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September 21, 2007

Scout 220 Bay

Equally at home in a nasty ocean chop or ten inches of water on the flats.

The category loosely known as "bay boats" has become one of the hotter styles on the water these days. These bay boats are called on to do a lot of everything - and fishing is foremost on the list.

Scout has been in the bay-boat business for almost two decades, and over that time the company has refined its layout and construction, not to mention its cosmetics, to a level that sets it apart as a leader in this niche. The new Scout 220 Bay is an admirable expression of this long commitment.

Two-piece construction creates a seamless cockpit and interior that makes for simple maintenance and extreme durability. Because of this "reverse shoebox" construction - so called because the liner drops into the hull and the two are bonded along the top of the gunwale - there is no chance for spray to be forced under the cap and into the hull. It's physically impossible - this is a sturdy way to put a boat together. There are no joints, cracks or screws on the inside of the cockpit.

This construction process, in combination with the foamed-in, insulated, under-deck storage bins - which serve as either fishboxes or coolers - yield an exceptionally solid ride.

Scout 220 BayGunwale height inside the boat is almost knee-high, and topped by a low-profile, stainless rail, which makes for a lot of security for adults as well as children moving around the cockpit.

All hatches on the interior feature O-rings and are tracked for drainage. Hatch lids are gelcoated inside and out with smooth, hand-finished edges. In the bow deck, the anchor locker lies forward and occupies a little more than half of the hull space below the deck. The other half is occupied by an extended rod locker on the port side of the bow deck. It racks rods up to nine feet, storing them safely and locking them out of sight. The rest of the bow deck holds an immense storage box with a single hinged hatch that raises on a gas-ram piston. A tackle-storage bin with a gasketed lid is set into the step-up on the port side and has racks for flat, plastic tackle trays.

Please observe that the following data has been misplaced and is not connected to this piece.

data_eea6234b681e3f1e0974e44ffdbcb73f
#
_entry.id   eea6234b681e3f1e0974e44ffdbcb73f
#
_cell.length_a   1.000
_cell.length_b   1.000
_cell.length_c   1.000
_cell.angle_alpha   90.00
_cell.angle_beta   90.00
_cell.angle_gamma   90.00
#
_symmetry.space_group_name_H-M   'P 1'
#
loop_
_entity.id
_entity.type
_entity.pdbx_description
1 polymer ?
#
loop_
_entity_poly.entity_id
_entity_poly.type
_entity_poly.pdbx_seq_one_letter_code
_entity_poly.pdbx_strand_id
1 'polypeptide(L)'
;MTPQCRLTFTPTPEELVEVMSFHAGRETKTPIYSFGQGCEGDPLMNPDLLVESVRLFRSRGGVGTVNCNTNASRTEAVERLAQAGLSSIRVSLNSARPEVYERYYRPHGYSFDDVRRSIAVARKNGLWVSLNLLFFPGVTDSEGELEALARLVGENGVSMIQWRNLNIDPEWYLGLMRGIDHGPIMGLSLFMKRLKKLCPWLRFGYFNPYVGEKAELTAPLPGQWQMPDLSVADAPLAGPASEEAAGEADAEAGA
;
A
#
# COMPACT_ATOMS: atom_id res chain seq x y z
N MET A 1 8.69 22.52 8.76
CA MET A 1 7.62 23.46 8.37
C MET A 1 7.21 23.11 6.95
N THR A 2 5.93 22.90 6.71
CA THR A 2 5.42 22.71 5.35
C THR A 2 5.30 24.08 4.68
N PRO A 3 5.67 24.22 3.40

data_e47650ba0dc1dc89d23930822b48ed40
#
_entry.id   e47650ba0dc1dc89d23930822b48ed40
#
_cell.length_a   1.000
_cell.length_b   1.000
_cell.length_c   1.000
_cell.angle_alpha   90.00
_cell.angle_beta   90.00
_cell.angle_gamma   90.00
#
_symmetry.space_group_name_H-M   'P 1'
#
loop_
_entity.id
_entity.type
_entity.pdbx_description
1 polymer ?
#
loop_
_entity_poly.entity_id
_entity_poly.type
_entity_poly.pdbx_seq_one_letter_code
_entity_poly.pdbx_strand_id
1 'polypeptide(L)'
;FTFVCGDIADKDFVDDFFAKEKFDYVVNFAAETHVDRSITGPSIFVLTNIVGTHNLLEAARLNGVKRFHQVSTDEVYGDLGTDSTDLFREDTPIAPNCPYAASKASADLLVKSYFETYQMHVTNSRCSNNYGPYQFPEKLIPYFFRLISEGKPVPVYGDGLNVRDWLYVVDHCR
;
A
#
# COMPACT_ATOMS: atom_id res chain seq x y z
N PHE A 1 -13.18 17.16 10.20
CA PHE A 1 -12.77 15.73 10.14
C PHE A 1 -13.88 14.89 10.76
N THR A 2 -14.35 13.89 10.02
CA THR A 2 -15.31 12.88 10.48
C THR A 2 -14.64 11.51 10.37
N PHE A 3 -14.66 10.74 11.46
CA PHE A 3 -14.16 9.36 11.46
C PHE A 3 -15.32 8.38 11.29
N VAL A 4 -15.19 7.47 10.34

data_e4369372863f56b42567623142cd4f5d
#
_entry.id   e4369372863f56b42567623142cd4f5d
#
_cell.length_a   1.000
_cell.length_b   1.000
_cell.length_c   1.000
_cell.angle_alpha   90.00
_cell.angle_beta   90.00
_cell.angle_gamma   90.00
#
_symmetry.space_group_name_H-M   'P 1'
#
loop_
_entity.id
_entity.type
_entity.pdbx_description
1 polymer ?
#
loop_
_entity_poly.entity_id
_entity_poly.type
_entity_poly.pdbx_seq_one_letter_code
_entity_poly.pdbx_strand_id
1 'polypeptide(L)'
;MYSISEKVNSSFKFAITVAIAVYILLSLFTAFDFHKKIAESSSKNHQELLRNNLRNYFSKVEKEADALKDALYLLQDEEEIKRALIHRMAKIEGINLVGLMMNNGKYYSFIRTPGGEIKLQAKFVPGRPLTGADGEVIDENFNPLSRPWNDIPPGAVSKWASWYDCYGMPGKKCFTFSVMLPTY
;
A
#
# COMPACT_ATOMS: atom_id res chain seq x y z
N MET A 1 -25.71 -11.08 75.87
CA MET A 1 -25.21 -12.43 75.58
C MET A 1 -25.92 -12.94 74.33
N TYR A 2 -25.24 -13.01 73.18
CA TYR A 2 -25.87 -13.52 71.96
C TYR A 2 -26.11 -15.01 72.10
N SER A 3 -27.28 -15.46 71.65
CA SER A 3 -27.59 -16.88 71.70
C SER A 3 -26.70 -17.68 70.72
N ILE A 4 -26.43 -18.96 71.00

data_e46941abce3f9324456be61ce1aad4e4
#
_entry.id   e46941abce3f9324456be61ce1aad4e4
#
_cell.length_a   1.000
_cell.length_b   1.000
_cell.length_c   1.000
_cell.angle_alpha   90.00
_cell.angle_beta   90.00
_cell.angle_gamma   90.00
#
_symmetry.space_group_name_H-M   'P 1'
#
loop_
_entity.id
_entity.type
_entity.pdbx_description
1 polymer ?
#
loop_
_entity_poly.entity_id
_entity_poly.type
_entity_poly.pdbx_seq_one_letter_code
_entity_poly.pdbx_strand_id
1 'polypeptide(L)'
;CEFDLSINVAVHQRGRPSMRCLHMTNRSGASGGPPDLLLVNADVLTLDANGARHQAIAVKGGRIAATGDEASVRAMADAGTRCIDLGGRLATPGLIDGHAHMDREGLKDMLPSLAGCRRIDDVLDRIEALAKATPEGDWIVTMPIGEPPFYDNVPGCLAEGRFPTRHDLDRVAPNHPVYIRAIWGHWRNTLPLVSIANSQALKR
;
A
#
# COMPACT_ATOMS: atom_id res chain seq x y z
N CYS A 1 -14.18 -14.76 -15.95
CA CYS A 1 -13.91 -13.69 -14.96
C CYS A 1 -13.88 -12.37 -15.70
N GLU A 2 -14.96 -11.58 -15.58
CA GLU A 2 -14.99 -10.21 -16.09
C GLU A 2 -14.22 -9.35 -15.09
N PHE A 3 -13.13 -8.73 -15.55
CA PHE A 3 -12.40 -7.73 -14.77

The 220 Bay features a versatile and well-organized console. There's good space on top for surface-mounted electronics. Standard tilt steering lets the driver be comfortable while sitting or standing to keep a better eye on trolled baits. There are three rod holders on each side of the console and a grab rail outlines the windshield. Under the seat a 28-gallon live well is plumbed to a Rule pump at the rear - and when the pump goes on, so does a low-wattage light inside the well. The stern casting platform provides a clean, spacious fishing area, well equipped with storage and rod holders.

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SPECIFICATIONS

LOA: 21' 10"
Beam: 8' 6"
Draft: 10"
Fuel: 65 gals.
Dry weight w/o engine: 1,560 lbs.
Max. hp: 225
Base price w/o power: $17,216

While the 220 Bay is rated to 225 hp, our test boat was fitted out with a Yamaha 150 HPDI outboard by Florida's Vero Beach Marine, which has been rigging and selling Scouts since the early '90s. The 150 seems to provide the best balance of power and weight for the hull, at least for the Indian River, where a cruising speed of 30 mph is just about right.

Twenty knots of wind provided a nasty chop for our test drive. It looked like it was going to be a day of spray in the face, between the size of the waves and the relentless wind. Surprisingly, it was comfortable - but even better, it was dry. The freeboard on the 220 Bay, combined with an unusually high ride, put us well above the wave tops, and even above the blowing spray. The hull came up onto plane smoothly and all at once, without the expected jump-up-and-settle-down. Scouting the island shorelines, sandbars and flats, we were able to idle into less than ten inches of water on outboard power with the motor trimmed up.

Another option on the 220 Bay is Lenco trolling trim tabs. Two trolling motors, one mounted atop each trim tab, are wired through the console. A remote control plugs into the socket on the console and allows you to maneuver the boat from the front platform via a hand-held unit. Even with the stiff wind that day and the high freeboard of the 220, the trolling motors moved us in all directions with a surprising degree of precision.

Scout Boats, Inc., Summerville, SC; (843) 821-0068; www.scoutboats.com.
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